Music Box Man
John Morton Picks up the Pieces to Make Music

Start streaming audioListen to Liane Hansen talk with John Morton

Nov. 18, 2001 -- With his album Outlier, John Morton may have transformed himself into the ultimate postmodern composer and performer.

Morton plays themusic box

John Morton plays one of his creations.
Photo: Dan Mitchell, NPR

Morton takes apart music boxes, reconfigures their innards, and builds new instruments out of them. He "plays" the collection of music boxes by manipulating them both manually and electronically. The result is unmistakably still the sound of music boxes, but with a layered density and depth that combines the human with the mechanical. One critic describes Morton's compositions as "at once soothing and disturbing."

Morton talks with Weekend Edition Sunday host Liane Hansen this week about his career as a composer, pianist and instrument builder, and how he got started on music-box manipulation and composition.

It all started, he says, when his wife, sculptor Jacqueline Shatz, persuaded him to help her with a piece she was working on. After they built their first music box together, he was hooked, and he grew interested in using music boxes to create new sounds.

One of the attractions, he says, was that music boxes "allowed me to play with giving up some control." Because his contraptions play at different speeds, and because they behave differently each time they are played, the results are "unpredictable," he says.

A music box sculpture

One of the works created by Morton and his wife, sculptor Jacqueline Shatz.

He recognized early on that working with music boxes fit well with his postmodern approach to composition and performance. His father, a composer for movies and TV shows (he wrote the theme for The Waltons) would spend whole evenings playing the same chord over and over in different arrangements. "I think that was very instructive to me," says Morton, "because it was the details of sound that I became tuned in to rather than the romantic qualities or the overarching qualities of music."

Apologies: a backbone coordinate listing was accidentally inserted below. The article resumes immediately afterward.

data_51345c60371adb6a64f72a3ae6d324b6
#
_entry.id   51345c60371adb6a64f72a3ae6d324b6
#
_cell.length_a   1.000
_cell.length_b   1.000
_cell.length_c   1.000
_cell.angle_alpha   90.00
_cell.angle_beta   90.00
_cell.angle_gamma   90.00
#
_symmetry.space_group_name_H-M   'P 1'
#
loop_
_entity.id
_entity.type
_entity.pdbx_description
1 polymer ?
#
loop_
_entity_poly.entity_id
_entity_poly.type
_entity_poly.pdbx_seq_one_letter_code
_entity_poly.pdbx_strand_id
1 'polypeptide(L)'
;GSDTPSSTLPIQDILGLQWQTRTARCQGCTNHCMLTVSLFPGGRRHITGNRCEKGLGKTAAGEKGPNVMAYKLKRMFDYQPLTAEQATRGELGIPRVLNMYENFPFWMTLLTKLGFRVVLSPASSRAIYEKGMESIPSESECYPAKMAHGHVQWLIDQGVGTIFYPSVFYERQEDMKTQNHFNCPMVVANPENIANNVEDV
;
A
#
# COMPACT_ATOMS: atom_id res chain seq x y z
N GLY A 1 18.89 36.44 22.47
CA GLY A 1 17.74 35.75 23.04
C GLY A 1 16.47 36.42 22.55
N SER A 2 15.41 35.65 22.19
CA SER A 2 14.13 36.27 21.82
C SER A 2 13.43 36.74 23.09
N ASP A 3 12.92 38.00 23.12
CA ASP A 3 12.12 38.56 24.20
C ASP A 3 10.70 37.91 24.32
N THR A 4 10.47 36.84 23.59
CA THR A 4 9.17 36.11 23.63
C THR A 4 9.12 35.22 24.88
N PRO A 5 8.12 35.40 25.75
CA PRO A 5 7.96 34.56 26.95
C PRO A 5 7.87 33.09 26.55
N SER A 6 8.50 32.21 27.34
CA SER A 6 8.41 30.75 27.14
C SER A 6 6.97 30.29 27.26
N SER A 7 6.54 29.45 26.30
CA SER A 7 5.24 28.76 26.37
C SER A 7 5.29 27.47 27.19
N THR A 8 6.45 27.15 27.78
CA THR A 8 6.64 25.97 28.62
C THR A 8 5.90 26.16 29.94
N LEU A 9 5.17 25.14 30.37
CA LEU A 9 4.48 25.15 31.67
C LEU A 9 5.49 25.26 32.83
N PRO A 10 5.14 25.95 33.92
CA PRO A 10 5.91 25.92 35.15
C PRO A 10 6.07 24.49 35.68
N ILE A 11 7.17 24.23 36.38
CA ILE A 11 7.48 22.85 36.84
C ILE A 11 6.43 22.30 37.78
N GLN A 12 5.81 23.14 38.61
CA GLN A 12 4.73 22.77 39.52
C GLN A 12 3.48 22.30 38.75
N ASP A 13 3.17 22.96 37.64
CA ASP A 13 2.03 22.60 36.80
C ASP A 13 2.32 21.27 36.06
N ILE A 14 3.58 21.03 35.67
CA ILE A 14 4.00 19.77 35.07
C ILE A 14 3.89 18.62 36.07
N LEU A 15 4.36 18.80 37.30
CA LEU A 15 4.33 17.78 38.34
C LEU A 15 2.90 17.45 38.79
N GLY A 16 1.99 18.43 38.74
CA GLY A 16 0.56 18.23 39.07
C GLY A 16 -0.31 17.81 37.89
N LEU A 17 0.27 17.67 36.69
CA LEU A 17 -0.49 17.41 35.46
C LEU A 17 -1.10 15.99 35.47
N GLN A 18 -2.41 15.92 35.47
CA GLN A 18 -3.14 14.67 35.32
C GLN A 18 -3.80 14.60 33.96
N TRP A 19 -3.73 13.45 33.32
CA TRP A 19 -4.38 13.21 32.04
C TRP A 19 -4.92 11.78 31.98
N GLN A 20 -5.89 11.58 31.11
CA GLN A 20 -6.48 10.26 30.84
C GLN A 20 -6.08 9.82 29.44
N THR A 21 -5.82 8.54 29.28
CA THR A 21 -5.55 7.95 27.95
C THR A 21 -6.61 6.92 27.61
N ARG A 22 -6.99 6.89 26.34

It's one thing to break music down into its component parts and piece it back together a la John Cage. Morton takes it several steps further -- he deconstructs not only the music, but the instruments themselves.

Morton has been working with music boxes in one way or another for several years. He and Shatz construct large-scale music boxes that use multiple moving sculptures, as well as interactive displays of multiple music boxes operated by the observer.

The pair spent last summer as artists in residence at the John Michael Kohler Arts Center, which is affiliated with the Kohler factory in Sheboygan, Wisc. Yes, that's the company that makes bathroom fixtures.

This piece was produced by Ned Wharton

Other Resources

Sample some of the sounds from Outlier.

The John Michael Kohler Arts Center.